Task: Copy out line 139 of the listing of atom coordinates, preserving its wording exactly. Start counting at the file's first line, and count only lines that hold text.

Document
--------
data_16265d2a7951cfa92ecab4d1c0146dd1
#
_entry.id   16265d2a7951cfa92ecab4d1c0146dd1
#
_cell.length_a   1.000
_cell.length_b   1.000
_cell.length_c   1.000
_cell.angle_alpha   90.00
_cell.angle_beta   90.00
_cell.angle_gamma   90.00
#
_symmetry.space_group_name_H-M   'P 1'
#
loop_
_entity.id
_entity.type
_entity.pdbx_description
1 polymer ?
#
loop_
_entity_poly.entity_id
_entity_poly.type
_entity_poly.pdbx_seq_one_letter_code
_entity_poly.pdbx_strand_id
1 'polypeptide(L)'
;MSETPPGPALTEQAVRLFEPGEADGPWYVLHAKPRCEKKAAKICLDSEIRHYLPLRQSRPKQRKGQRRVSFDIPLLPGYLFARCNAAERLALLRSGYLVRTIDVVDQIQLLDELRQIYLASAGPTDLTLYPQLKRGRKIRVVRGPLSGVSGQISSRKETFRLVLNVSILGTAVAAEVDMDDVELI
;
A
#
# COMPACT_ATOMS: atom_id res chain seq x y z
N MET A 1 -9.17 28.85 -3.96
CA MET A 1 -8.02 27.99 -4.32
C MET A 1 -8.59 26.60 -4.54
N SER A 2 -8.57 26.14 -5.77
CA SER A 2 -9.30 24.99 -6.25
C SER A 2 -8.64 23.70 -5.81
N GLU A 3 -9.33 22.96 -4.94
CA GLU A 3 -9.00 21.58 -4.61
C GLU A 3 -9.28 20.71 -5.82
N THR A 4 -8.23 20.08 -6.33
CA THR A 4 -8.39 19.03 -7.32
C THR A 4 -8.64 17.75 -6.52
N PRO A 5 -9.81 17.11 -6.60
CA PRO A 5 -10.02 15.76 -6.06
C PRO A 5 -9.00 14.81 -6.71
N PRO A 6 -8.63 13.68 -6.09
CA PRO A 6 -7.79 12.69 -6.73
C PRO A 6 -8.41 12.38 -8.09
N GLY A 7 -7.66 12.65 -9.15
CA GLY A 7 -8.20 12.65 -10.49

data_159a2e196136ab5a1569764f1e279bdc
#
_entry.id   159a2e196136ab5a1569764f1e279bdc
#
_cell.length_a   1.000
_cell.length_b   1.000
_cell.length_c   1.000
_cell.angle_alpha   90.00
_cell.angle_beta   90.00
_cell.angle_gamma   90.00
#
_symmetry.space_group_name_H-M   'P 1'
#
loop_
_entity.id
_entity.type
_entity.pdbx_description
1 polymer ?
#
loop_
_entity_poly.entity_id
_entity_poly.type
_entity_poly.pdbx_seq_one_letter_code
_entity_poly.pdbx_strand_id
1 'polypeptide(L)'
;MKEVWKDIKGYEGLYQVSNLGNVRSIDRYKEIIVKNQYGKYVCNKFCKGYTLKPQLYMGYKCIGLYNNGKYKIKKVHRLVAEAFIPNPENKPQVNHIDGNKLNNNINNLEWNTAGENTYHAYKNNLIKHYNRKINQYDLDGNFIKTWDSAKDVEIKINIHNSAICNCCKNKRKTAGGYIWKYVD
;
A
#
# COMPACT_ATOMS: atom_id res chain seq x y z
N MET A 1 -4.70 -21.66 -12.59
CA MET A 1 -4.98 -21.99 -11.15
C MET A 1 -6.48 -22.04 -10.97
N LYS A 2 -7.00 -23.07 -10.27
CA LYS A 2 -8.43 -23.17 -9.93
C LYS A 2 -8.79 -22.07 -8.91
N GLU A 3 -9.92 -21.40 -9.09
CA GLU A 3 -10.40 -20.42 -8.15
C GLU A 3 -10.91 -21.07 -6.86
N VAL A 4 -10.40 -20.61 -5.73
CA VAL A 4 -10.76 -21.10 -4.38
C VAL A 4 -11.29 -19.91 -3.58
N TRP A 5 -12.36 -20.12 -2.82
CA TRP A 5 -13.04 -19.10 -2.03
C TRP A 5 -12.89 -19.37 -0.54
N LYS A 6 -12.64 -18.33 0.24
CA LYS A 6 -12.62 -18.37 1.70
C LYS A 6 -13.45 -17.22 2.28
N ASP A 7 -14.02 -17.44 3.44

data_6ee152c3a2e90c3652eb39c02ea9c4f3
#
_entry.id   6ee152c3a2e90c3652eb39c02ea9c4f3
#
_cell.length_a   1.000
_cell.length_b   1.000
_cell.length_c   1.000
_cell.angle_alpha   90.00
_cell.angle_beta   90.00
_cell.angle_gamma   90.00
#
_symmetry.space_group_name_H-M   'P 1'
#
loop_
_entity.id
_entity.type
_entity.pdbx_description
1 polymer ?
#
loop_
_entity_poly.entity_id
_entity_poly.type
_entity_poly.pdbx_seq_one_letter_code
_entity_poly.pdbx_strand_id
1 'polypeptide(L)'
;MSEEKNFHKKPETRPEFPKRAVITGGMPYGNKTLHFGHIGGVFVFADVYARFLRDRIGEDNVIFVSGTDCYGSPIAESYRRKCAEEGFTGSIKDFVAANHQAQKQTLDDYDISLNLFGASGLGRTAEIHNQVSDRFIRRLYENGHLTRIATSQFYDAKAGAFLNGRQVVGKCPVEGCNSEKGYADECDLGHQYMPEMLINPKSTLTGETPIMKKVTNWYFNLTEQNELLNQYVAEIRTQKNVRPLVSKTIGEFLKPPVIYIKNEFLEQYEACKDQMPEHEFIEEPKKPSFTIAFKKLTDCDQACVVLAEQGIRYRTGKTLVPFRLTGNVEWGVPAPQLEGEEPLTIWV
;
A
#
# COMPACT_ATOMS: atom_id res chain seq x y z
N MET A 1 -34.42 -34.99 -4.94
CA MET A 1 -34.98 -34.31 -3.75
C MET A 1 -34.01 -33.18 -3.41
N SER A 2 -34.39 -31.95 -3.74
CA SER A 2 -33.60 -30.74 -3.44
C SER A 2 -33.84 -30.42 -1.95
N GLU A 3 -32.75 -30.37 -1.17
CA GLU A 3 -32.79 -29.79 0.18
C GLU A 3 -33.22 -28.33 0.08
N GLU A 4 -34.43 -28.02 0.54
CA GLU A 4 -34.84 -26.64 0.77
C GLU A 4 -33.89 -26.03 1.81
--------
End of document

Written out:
N GLU A 4 -34.43 -28.02 0.54